Foreign Policy has compiled its first annual list of “The Top 100 Global Thinkers,” and three Yale professors made an appearance.
From the list:
22. Robert Shiller
for warning us — over and over — about dangerous bubbles.
ECONOMIST | YALE UNIVERSITY | NEW HAVEN, CONN.
For much of his career, Shiller has explained bubbles and watched them pop. He was studying them in the early 1990s when he joined with economist Karl Case to create a standard measure of home prices: the S&P/Case-Shiller index, a signal macroeconomic metric. His 2000 book, Irrational Exuberance, asserted that the U.S. stock market was in the midst of a bubble right before it burst (and proved him right). This go-round, he was in the exclusive club of experts who warned of the housing bubble that led to the financial bubble that led to the recession. He recognized not just that home prices were inflated, but also that zero-money-down mortgages and complex financial derivatives meant the banking system was grossly underestimating, mismanaging, and multiplying risk.
66. The Kagan Family (Donald, Robert, Frederick, and Kimberly)
for shaping the debate over Iraq and Afghanistan.
FOREIGN-POLICY COMMENTATORS | YALE UNIVERSITY, WASHINGTON POST, AMERICAN ENTERPRISE INSTITUTE, INSTITUTE FOR THE STUDY OF WAR | NEW HAVEN, CONN.; BELGIUM; WASHINGTON
For the Kagans, war is a family affair. Patriarch Donald is a Yale University historian specializing in ancient Greece and one of the leading lights of the neoconservative movement. His sons, Robert and Frederick, played a central role in rallying support for the “surge” in Iraq when the war appeared at its most hopeless and served as forceful advocates for the strategy among their allies in George W. Bush’s administration (Frederick as a scholar at the hawkish American Enterprise Institute, Robert as a columnist for the Washington Post). They were joined by Frederick’s wife, Kimberly, who heads the Institute for the Study of War and later published an account of the war titled The Surge: A Military History. This year, the Kagans have thrown themselves into the Afghanistan debate; Kimberly served on Gen. Stanley McChrystal’s strategic assessment team, and along with Frederick, she has called repeatedly for a fully resourced counterinsurgency effort. Robert, meanwhile, who lives in Brussels and is perhaps best known for arguing that “Americans are from Mars and Europeans are from Venus,” holds a big-picture view of international affairs that justifies assertive U.S. intervention abroad. His latest book, The Return of History and the End of Dreams, calls for the creation of a “league of democracies” to promote political liberalization and human rights globally.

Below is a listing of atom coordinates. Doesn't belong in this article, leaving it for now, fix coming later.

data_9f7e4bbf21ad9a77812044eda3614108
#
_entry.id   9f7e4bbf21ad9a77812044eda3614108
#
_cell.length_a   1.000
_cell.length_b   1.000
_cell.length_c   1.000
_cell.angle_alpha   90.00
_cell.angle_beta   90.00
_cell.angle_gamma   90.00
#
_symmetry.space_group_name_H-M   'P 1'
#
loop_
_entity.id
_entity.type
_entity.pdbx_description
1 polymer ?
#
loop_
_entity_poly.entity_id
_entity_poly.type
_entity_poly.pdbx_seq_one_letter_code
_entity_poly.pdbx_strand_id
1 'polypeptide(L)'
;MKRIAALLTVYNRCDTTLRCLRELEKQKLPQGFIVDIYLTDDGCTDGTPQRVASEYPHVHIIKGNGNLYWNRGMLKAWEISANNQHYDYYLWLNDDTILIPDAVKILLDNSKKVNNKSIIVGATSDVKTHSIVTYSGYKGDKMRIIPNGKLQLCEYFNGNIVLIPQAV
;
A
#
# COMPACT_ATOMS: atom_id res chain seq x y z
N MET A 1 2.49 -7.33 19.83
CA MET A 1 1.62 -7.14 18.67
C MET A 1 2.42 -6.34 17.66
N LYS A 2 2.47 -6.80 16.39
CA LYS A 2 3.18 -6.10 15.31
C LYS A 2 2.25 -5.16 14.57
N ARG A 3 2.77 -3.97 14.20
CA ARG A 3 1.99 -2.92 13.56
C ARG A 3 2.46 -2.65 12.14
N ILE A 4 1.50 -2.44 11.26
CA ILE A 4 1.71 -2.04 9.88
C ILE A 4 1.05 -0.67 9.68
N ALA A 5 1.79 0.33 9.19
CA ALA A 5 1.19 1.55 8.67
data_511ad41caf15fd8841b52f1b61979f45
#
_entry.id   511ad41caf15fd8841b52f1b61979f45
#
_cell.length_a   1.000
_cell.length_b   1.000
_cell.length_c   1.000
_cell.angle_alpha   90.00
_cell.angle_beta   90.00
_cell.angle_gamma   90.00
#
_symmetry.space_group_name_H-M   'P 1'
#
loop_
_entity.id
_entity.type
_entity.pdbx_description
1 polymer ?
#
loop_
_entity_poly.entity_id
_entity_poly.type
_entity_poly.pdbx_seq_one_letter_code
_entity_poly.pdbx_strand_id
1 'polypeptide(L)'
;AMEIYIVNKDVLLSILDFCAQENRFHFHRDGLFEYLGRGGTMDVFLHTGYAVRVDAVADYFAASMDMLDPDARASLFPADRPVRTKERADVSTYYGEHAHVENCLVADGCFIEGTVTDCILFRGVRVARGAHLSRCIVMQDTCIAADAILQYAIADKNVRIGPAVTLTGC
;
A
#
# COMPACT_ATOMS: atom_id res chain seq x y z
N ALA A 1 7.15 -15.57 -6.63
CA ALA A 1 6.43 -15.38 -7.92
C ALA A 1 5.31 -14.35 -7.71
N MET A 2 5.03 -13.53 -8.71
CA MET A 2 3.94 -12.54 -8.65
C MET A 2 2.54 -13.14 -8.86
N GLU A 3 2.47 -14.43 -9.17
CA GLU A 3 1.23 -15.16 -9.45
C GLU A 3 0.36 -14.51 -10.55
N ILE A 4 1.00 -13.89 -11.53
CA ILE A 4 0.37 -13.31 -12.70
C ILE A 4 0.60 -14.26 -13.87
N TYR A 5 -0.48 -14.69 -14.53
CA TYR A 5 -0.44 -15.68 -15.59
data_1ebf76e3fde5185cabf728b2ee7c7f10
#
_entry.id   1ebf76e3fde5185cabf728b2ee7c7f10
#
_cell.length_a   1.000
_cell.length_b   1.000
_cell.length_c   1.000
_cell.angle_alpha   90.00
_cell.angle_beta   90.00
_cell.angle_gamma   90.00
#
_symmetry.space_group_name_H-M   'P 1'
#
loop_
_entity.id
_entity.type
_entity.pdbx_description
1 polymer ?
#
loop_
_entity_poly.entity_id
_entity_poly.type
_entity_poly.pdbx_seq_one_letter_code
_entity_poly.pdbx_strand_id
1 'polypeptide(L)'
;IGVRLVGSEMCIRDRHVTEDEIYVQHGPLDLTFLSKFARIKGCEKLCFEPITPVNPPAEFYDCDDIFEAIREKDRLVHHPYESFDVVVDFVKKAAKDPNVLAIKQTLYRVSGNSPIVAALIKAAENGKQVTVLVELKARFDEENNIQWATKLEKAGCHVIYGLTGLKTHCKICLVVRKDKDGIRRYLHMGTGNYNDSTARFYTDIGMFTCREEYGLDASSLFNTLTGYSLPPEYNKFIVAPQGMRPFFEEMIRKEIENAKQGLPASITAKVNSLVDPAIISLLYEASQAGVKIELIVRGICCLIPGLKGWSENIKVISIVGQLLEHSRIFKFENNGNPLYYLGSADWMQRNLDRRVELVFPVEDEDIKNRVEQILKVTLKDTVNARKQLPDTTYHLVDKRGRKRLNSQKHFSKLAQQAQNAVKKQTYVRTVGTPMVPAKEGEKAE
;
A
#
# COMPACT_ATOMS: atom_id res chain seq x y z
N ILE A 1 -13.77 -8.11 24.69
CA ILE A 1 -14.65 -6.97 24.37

100. Paul Kennedy
for looking ahead to the decline of the American empire.
HISTORIAN | YALE UNIVERSITY | NEW HAVEN, CONN.
Kennedy literally wrote the book on imperial decline. His classic, The Rise and Fall of the Great Powers, charts the course of the great European empires, describing the pattern of economic expansion, territorial conquest, and imperial overstretch to which countries from Spain to Britain fell victim. Now, Kennedy has trained his sights on the United States, which, he says, is nearing the end of its own imperial dominance. “Our dependency upon foreign investors will approximate more and more the state of international indebtedness we historians associate with the reigns of Philip II of Spain and Louis XIV of France — attractive propositions at first, then steadily losing glamour,” he wrote this year, adding, “Uncle Sam may have to come down a peg or two.”